HANOI (Reuters) - The board of Vietnamese dairy firm Vinamilk VNM.HM has decided to remove its 49 percent foreign ownership cap, an official said on Monday, paving the way for an expected flood of interest from overseas investors in a company valued at $7.85 billion.
No timeframe has yet been agreed on when the current limit will be removed and shareholder voting is not required for it to go ahead, Vinamilk investor relations manager Tran Chi Son said.
“That’s the intention of the board of directors,” Son said when asked to confirm details of a note about the decision to remove the cap sent to shareholders and seen by Reuters.
Vinamilk, or Vietnam Dairy Products JSC, has long been the country’s most sought after firm among foreign investors due to its strong prospects and expansion plans. Vinamilk’s share value has grown 18 times since it first listed in 2006 to 146,000 dong ($6.54) as of Monday’s close.
Foreign investors have been frustrated by Vietnam’s lack of progress toward liberalizing equities following a surprise announcement last year that it would dismantle foreign ownership limits in many sectors, one of the communist country’s boldest economic reforms yet.
“This is the most significant single development in the Vietnam market for close to 10 years and we expect a very positive reaction,” PXP Vietnam Asset Management head Kevin Snowball said in a note to clients.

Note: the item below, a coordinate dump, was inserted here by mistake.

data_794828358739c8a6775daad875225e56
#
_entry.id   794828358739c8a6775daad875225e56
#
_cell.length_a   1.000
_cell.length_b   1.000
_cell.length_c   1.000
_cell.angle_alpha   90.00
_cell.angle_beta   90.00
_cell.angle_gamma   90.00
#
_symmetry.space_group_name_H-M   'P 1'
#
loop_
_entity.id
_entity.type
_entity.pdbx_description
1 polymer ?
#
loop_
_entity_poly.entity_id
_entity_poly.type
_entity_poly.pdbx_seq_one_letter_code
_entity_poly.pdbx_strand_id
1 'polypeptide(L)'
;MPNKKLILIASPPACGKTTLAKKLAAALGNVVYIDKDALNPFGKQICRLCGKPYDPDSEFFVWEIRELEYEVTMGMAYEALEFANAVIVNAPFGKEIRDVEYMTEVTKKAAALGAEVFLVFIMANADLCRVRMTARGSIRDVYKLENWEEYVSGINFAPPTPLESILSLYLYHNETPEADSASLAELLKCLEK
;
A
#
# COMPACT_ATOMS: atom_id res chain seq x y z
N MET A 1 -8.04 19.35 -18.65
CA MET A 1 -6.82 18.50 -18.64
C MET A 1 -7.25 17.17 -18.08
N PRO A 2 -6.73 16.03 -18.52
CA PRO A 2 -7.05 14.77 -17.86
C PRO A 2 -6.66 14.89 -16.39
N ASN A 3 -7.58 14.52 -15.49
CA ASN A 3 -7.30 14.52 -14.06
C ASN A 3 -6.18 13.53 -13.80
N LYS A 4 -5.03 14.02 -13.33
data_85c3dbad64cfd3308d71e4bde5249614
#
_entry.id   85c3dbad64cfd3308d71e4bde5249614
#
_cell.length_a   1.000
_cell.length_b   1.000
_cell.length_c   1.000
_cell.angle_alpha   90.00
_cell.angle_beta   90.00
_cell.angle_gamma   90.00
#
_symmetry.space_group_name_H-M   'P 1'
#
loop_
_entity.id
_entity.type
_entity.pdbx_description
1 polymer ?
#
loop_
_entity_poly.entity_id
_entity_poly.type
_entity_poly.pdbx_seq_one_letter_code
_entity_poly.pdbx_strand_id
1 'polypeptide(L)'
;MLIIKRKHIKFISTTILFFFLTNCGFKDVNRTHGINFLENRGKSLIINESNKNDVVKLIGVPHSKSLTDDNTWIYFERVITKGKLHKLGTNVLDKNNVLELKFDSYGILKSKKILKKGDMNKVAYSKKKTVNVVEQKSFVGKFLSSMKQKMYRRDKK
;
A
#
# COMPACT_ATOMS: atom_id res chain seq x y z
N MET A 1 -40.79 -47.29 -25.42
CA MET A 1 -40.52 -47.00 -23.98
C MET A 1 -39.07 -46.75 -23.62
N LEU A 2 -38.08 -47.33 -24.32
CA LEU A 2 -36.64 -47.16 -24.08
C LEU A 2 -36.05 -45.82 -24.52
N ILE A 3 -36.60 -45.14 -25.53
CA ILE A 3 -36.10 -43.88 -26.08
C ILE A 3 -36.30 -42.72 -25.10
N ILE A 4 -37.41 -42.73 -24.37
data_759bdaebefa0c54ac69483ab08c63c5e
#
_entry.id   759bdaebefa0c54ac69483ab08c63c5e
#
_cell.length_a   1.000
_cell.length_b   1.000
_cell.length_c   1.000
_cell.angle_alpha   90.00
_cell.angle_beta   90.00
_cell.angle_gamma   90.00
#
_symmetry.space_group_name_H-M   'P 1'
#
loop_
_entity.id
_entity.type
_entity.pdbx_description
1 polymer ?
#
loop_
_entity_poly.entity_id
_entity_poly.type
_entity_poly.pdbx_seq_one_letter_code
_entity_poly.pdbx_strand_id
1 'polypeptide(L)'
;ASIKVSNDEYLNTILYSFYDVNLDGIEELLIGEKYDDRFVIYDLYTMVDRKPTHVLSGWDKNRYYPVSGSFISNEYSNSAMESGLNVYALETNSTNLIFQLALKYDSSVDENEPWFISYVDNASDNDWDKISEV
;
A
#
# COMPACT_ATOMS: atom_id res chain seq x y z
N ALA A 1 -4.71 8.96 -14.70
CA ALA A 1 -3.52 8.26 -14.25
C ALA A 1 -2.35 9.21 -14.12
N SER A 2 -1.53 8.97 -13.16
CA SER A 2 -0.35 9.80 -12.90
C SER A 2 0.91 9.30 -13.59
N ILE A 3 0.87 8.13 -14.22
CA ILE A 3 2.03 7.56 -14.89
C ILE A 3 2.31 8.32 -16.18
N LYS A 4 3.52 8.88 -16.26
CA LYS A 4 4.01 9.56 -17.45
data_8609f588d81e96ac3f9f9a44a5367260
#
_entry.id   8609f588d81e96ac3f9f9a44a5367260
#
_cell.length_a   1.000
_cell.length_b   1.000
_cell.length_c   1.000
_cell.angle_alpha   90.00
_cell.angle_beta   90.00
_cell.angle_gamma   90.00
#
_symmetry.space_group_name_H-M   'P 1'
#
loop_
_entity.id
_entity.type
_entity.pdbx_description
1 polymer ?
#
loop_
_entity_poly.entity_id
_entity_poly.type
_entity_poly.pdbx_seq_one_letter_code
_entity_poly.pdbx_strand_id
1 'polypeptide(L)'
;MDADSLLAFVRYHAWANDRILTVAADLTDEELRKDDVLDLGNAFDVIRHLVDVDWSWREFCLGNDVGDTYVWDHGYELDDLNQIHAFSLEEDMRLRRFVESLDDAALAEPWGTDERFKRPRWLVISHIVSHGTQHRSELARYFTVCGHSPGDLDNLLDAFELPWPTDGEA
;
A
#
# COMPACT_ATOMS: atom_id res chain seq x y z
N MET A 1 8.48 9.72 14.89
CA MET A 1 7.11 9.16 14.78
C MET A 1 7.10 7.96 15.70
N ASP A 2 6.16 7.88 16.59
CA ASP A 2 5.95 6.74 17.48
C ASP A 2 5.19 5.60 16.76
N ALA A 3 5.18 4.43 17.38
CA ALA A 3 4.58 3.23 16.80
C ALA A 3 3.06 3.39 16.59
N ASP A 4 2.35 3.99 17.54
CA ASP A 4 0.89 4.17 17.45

Vinamilk earlier this year dropped or adjusted some business lines that remain subject to foreign limits in a move analysts said was designed to prepare for the share cap removal.
The decision to open up Vinamilk is made more significant by the planned divestment of the government’s 45 percent stake, held by the State Capital Investment Corporation (SCIC) and worth $3.5 billion.
SCIC has given no timeframe for the planned sale.
The largest foreign shareholder at present is F&N Dairy Investment, part of conglomerate Fraser and Neave FRNM.SI, with 11 percent. The firm is controlled by Thai beer tycoon Charoen Sirivadhanabhakdi, who has been making big inroads into Vietnam via his conglomerate Thai Charoen Corp.
Vinamilk’s net income grew 28 percent last year to 7.77 trillion dong ($348 million). Its first-quarter net profit in 2016 jumped 38.5 percent from the same period last year.
“We are very positive on the performance of the business, the earning growth is tremendous,” said Andy Ho, managing director of VinaCapital, Vietnam’s biggest fund and a shareholder in Vinamilk.
“The key is when will this (lifting of the cap) will happen ... hopefully very soon.”
Additional reporting by My Pham; editing by Martin Petty and David Clarke
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